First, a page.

Forty-one years ago, the Supreme Court ruled that women had a right to privacy extending to their decisions to have abortions, and women’s rights and reproductive health activists breathed a collective sigh of relief.
Today, however, it looks like we may have sighed too soon. (And by “we”, I mean feminists, because I wasn’t actually around in ’73.) Abortion may have been legal for longer than most college students have been alive, but it’s not just our mothers’ issue: it needs to be our issue as well. Every day, the right to privacy – the right to make our own choices about our own bodies – is under attack. Every day, we need to work to protect the legacies that the women before us worked so hard to leave.
It’s easy for girls in high school and college today to take for granted that things are good. It’s easy to say that feminism has done its job, or that it’s a relic of a time before. But the reality is, it’s not. We have these rights because they were hard-won, and to be perfectly blunt, we’ll lose them if we stop paying attention. Dozens of anti-choice bills were introduced in Congress in 2013, along with hundreds of anti-choice laws debated at the state level across the United States. Just last week, the Supreme Court heard a case regarding the right of clinics to establish buffer zones, to protect those entering and exiting. Anti-choice violence has threatened both the women who seek reproductive healthcare, and the doctors who provide it. It’s 2014, but we’re still standing in the snow outside the Supreme Court, in support of rights some would like to see us lose.
If abortion has never affected your life, you might not be as motivated to act around protecting it as a legal right. But imagine for a second that you did need an abortion: Wouldn’t you want the right to decide, for yourself, if that was the right choice? Does an old man on Capitol Hill have the right to supersede your doctor’s advice regarding your health? Probably not. (On top of that, 1 in 3 women in the U.S. will have an abortion in her lifetime…which means that even if abortion has never impacted you personally, odds are, it has impacted someone you know, even someone you care about.)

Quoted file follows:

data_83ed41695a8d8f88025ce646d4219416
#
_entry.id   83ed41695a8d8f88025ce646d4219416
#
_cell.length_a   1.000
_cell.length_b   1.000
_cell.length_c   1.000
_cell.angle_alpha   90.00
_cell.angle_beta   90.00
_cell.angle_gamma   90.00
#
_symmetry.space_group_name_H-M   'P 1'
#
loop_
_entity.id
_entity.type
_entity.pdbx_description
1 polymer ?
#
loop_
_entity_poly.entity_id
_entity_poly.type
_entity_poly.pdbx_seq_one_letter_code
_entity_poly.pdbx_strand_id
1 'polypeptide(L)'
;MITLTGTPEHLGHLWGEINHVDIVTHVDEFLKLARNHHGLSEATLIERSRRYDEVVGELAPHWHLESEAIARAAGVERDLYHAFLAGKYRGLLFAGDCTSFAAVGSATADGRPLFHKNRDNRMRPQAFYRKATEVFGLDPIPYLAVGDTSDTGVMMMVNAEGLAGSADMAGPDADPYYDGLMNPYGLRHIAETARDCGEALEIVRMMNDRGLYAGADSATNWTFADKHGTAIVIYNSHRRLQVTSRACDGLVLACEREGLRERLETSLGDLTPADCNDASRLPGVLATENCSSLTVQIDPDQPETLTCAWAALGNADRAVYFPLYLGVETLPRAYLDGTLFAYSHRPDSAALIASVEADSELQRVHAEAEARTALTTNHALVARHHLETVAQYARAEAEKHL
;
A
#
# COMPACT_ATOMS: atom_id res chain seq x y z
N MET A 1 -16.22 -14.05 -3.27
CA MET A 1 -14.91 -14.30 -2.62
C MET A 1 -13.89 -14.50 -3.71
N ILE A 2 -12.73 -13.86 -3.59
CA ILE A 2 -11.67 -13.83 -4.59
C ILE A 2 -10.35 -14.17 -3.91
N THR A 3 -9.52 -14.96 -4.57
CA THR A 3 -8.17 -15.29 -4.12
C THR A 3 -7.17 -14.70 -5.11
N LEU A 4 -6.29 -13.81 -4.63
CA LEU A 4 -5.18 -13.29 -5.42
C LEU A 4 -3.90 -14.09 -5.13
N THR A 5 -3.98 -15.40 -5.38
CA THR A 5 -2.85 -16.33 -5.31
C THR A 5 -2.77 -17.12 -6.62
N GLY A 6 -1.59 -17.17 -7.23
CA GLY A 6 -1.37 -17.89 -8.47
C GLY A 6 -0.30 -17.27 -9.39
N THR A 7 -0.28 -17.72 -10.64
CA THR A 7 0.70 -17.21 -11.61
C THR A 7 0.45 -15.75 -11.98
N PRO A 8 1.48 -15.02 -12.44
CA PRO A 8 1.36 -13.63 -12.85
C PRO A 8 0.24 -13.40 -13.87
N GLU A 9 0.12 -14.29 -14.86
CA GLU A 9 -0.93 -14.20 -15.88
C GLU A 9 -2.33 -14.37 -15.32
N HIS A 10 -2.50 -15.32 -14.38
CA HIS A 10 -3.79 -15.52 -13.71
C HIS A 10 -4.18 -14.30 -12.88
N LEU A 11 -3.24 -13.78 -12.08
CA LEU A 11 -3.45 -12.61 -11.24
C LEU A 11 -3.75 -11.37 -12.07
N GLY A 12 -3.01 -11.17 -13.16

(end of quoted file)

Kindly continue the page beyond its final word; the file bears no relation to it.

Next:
Abortion’s not a warm, fuzzy issue. It’s not as well-received as ideas like equal pay. People ask things like “why do you hate babies?,” even though you (probably) don’t. But it’s an issue that matters. Outlawing abortion, or making it inaccessible, won’t make it disappear: the only solution is to keep it legal, and keep it safe.
This is an issue we can own. We can contact our representatives regarding anti-choice legislation when it’s introduced in Congress, and FMF’s own Adopt-a-Clinic program gives us a chance to support local clinics by creating connections to let college women volunteer, serve as clinic escorts, or participate in other activities to help reduce clinic violence or increase access.
The reality is that this isn’t our mothers’ issue – and it can’t be. We may have never lived in a world without legal abortion, but if we never want to, then it’s time to make this issue our own and keep on fighting for a day when all women can access the reproductive healthcare they need.
It’s our choice, and it’s our turn to defend it.